Image details & ancillary materials
2018 | Group Exhibition |
The Institute of Contemporary Art and Maine College of Art
“Cinnamon and sugary and softly spoken lies, you never know just how you look through other people’s eyes.” – Gibby Haynes, 1996
Deceptively playful, the Butthole Surfers’ lyrics above make clear the impossibility of having first-hand knowledge of the self by boldly stating that you can never fully know who you are to someone else. The artists here allow their works to exist sympathetically and in spite of each other for an exhibition that proposes a state of coexistence at odds with itself. This experimental framework establishes a complex network that confirms and denies the possibility of true egalitarianism in favor of an antagonistic equilibrium.
Organized by Director of Exhibitions and Special Projects Erin Hutton and Guest Curator Scott Patrick Wiener.
ancillary materials & Installation VieW
Just finished this new addition to the Confiscated Vagrant Vessel Series! Each piece from this series poses as documentation of the search and seizure of vagrant ships by the Antarctic Collective Navy.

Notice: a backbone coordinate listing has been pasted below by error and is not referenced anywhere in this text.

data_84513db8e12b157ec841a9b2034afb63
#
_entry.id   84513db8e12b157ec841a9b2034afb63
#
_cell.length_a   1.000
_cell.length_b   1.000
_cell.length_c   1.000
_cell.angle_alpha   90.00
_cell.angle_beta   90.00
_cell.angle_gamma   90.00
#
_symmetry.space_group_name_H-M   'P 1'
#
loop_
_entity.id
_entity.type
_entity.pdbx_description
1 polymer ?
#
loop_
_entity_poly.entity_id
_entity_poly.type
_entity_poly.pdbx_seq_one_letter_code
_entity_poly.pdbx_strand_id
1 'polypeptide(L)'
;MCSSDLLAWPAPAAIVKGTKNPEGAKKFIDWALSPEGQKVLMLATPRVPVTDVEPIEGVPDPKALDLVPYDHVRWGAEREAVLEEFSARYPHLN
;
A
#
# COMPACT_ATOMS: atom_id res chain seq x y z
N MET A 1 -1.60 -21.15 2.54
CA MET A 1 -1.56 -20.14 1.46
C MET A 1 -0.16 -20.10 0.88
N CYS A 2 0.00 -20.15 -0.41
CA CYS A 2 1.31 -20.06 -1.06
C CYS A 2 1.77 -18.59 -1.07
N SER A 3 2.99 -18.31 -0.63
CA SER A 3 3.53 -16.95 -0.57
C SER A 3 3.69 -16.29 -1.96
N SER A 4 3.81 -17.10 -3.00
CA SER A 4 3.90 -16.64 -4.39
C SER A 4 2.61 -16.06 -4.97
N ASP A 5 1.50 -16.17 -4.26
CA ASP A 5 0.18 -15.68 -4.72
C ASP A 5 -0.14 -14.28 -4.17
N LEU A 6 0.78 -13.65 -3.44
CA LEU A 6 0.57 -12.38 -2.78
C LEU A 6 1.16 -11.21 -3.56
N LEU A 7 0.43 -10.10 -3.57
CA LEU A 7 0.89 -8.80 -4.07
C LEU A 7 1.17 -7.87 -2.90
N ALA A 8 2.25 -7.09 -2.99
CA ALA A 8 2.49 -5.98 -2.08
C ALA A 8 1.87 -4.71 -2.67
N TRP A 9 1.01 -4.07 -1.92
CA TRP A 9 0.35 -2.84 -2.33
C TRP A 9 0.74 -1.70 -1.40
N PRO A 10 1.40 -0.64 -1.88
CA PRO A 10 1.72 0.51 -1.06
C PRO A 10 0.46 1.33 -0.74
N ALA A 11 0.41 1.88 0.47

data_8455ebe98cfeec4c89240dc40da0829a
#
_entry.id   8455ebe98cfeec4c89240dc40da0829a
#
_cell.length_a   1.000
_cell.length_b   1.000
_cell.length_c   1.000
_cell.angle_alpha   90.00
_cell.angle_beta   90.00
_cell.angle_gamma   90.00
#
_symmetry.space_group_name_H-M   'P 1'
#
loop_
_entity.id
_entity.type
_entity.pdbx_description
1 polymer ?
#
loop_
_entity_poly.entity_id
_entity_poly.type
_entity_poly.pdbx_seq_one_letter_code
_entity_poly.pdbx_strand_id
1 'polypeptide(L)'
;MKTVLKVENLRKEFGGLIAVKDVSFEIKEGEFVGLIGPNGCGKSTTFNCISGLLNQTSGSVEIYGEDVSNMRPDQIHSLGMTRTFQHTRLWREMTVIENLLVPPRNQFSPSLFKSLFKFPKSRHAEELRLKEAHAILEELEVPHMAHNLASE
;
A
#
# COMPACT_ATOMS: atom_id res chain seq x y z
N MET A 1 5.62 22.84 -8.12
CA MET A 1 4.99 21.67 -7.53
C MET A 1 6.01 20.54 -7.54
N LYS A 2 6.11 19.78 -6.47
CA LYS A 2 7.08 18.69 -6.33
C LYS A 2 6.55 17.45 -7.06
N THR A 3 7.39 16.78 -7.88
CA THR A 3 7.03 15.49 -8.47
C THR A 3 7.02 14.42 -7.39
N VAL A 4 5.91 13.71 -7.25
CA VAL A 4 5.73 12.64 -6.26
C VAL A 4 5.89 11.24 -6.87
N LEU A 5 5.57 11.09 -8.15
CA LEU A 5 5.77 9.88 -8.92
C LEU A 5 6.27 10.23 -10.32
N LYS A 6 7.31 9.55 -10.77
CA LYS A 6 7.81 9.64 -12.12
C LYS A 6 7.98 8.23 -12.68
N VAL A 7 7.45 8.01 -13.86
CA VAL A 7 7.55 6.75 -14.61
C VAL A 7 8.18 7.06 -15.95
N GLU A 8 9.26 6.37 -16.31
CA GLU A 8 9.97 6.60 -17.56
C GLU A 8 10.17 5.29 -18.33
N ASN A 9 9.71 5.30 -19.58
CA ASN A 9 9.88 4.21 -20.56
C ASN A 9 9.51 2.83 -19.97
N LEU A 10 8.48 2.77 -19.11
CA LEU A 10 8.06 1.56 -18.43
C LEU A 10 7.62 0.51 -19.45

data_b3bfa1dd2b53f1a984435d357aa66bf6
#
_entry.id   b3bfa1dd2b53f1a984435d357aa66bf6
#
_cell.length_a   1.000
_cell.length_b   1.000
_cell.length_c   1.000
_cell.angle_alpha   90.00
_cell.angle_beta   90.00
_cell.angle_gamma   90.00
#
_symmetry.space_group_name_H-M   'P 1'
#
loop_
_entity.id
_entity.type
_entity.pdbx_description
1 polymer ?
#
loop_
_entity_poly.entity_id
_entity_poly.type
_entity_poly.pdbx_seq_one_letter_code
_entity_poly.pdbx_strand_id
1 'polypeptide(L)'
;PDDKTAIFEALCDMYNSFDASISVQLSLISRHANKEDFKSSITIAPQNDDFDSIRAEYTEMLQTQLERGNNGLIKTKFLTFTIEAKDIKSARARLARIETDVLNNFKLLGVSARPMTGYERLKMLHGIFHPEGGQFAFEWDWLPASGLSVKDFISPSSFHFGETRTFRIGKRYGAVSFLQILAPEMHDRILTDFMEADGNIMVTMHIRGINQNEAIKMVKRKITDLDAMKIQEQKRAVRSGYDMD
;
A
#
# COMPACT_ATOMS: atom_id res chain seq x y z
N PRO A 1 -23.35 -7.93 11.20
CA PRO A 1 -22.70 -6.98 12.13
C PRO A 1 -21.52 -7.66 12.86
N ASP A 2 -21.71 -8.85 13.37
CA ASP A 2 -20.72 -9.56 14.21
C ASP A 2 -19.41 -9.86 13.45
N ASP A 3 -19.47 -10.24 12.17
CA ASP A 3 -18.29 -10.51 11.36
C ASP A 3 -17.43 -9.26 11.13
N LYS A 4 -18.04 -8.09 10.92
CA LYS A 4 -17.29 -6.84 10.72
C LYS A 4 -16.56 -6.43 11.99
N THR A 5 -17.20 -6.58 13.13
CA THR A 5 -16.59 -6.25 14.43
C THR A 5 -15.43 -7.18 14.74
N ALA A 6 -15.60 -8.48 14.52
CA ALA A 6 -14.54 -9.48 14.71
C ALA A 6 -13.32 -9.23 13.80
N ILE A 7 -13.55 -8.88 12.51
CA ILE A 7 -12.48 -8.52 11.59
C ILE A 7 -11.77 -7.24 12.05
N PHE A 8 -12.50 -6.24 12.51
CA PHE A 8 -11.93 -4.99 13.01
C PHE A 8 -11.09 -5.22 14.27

According to historians from the Rothera Historical Society:
At the close of 2536 CE, the search for the missing Antarctic Collective Ship (ACS) Golden Pear intensified. As the search efforts grew desperate, High Counselor Tyrell Welford authorized collecting all possible Antarctic Collective debris found within a 2000 km radius from Bouvet Island by any means necessary. Reclaiming wreckage sunk in the perpetually violent ocean was technologically impossible for Antarctica in the 26th century. The nature of the situation left search parties with only three viable options:
- Skim for floating debris.
- Search nearby shorelines.
- Hunt for debris in the ships of the vagrant vessels that littered the ocean’s waves.
On January 1st, 2537, the Middle Council passed a measure authorizing the Antarctic Collective Navy to legally confiscate any vagrant vessels suspected to contain salvage belonging to Antarctic Collective ships. Occupants were either grounded on the nearest shore or subject to lethal force.